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Salt Lake City’s data center market is poised for growth

By Erica Hashert · 4/6/2021

There are three primary factors that have contributed to Salt Lake City’s evolution as a data center market, including an attractive economic story, a growth in supply delivered to the market, and bigger requirements from end users.

Appealing economic and tax story

The state of Utah enjoys several regional benefits, not least of which being the state’s central location between other major US markets.

Often nicknamed “Silicon Slopes” or the “Gateway to the West,” Salt Lake City boasts an assortment of economic advantages, including: an ideal climate classified as a “cold desert” with consistently mild temperatures, low power costs (5-6 cents/kWh) sourced from natural gas, steam, and renewable resources, the presence of several long-haul fiber lines, an educated technical workforce, and an aggressively business-driven market.

Utah’s tax incentives, too, are a major draw for data center operators looking for cost-efficient locations. Amended in 2020, the exemptions apply to data center equipment purchased by operators or clients that will be utilized in the facility for at least one year. The data center is required to be constructed subsequent to July 2016 to qualify.

These savings, totaling 7.25% in Salt Lake City proper, allow Utah to offer some of the most competitive tax rates in the nation.

Growth in market supply

The Salt Lake City data center market is smaller than nearby markets, but is steadily growing due to an increase in wholesale and hyperscale demand in the area. A number of new development projects in the pipeline, as well as facilities currently under construction, reflect a renewed interest in the Salt Lake City region for data center development.

Some noteworthy activity in the market includes:

  • Aligned recently delivered Phase 1 of their second West Jordan facility (first completed in Q4 2018). The initial 6 MW tranche will be followed by an additional 42 MW in future phases.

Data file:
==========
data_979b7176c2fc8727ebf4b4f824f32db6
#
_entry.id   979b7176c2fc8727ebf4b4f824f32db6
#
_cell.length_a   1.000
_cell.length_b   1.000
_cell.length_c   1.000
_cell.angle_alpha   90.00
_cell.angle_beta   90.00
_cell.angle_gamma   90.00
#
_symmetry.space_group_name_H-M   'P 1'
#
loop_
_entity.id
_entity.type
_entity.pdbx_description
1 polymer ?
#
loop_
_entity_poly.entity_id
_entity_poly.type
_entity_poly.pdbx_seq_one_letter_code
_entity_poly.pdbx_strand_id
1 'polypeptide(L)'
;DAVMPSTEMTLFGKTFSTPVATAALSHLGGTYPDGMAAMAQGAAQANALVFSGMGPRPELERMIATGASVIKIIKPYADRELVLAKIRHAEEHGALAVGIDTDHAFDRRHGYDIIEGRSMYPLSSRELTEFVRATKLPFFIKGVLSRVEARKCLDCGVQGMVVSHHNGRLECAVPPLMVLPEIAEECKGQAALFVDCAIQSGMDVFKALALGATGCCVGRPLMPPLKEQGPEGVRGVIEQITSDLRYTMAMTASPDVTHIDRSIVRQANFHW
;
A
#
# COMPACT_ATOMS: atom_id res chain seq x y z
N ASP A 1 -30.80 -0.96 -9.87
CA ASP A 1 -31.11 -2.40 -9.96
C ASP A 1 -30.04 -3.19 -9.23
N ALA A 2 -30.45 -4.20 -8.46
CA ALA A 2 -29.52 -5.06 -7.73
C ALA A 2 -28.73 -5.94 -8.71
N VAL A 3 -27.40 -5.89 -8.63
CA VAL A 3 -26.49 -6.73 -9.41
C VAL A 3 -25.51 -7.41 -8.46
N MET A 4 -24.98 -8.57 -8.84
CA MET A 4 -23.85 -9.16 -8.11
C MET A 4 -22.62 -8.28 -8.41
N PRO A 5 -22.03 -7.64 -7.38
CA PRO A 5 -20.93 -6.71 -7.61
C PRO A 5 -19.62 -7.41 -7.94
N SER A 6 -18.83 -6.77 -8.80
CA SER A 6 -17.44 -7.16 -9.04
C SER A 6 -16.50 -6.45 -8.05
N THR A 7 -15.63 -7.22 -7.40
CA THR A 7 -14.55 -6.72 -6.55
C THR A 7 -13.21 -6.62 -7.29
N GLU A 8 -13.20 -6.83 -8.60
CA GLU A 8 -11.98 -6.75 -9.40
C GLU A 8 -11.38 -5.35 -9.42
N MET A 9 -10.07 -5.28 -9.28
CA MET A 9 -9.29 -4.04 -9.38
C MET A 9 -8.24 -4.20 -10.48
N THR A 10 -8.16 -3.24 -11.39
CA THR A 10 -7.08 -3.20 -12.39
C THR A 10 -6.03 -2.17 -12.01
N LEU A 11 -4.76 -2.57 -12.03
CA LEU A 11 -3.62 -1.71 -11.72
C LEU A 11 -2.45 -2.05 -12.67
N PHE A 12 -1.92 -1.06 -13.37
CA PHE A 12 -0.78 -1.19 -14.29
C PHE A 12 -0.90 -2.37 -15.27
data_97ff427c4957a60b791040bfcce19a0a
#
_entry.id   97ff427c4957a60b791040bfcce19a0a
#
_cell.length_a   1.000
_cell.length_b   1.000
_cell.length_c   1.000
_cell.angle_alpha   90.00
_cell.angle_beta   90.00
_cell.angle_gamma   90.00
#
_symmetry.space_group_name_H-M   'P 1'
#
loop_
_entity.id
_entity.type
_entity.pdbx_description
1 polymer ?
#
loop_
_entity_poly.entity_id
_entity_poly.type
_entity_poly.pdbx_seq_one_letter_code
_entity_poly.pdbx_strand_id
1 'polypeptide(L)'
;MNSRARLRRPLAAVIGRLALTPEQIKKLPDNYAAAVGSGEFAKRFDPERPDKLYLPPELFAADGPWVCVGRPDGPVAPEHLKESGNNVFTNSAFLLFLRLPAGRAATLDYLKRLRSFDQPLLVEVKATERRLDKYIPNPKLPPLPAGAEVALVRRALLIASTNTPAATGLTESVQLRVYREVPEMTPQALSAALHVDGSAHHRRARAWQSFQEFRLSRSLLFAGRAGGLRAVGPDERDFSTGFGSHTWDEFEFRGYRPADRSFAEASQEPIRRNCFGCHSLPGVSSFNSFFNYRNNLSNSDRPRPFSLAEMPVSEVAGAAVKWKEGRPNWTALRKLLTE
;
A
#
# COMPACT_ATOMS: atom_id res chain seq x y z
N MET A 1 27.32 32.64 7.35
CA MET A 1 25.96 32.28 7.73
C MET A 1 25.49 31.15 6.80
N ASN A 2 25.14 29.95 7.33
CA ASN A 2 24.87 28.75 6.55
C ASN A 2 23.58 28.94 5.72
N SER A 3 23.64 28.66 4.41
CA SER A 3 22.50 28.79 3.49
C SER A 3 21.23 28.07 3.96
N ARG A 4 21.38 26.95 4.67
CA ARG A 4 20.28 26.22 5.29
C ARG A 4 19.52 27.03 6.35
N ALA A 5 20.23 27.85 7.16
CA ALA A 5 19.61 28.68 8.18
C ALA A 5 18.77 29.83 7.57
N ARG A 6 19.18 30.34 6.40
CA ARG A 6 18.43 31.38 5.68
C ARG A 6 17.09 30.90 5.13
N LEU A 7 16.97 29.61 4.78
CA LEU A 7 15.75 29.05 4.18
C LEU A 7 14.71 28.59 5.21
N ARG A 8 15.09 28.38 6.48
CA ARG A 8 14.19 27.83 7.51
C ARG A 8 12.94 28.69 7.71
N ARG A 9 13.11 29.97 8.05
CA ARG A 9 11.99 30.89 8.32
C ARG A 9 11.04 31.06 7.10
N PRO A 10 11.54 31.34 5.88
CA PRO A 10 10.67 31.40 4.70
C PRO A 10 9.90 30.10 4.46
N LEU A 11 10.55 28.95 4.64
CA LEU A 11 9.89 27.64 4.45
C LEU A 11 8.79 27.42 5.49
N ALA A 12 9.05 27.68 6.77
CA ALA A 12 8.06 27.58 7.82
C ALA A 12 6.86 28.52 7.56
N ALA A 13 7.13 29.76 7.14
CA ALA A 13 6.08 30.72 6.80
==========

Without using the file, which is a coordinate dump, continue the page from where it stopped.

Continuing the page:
• DataBank is developing the company’s largest campus after delivering an initial 5.1 MW at SLC5 in 4Q 2020. Additional expansion space in SLC5 and a fifth building on the Bluffdale campus, SLC6, will be built out as demand grows.
  • New data center operator Novva is currently in development with the first building on their West Jordan campus, set for deployment by July 1.

While there is a good mix of retail and wholesale options in the market, newer deployments are geared toward users with larger requirements. DataBank hopes to attract hyperscale users to the company’s West Jordan campus, and Novva is planning to become Utah’s largest hyperscale campus by delivering 120 MW at full build.

Salt Lake City’s Data Center Market: 2020 & Beyond

These deployments, combined with Aligned’s two-facility campus, bring a significant amount of power to the Salt Lake City market.

Considerable demand from larger users

The Salt Lake City market is seeing an uptick in demand, particularly from users with sizeable requirements.

Salt Lake City has become an appealing market for users looking to relocate their data center operations from nearby metros, attracted by the area’s diverse and high-performing economy, low hazard risks, and some of the fastest internet speeds in the US.

As a predominantly retail market, the new wholesale, hyperscale, and enterprise options offered by Aligned and DataBank make Salt Lake City an appealing alternative to other western markets like Phoenix, Silicon Valley, Portland, and Seattle. Larger requirements have started circling the market, leading to greater levels of absorption in recent years.

Enterprise activity in the region has been significant as well, with investment from eBay, Oracle, and various federal entities.


As an aggressively pro-business market, Salt Lake City has seen significant economic changes in recent years. In the data center industry, these changes are indicated by an appealing economic and tax story, an uptick in supply brought to the market, and substantial demand over the past few quarters.

As a secondary US data center market, Salt Lake City is proving itself to be a strategic choice for data center development in the Western United States.

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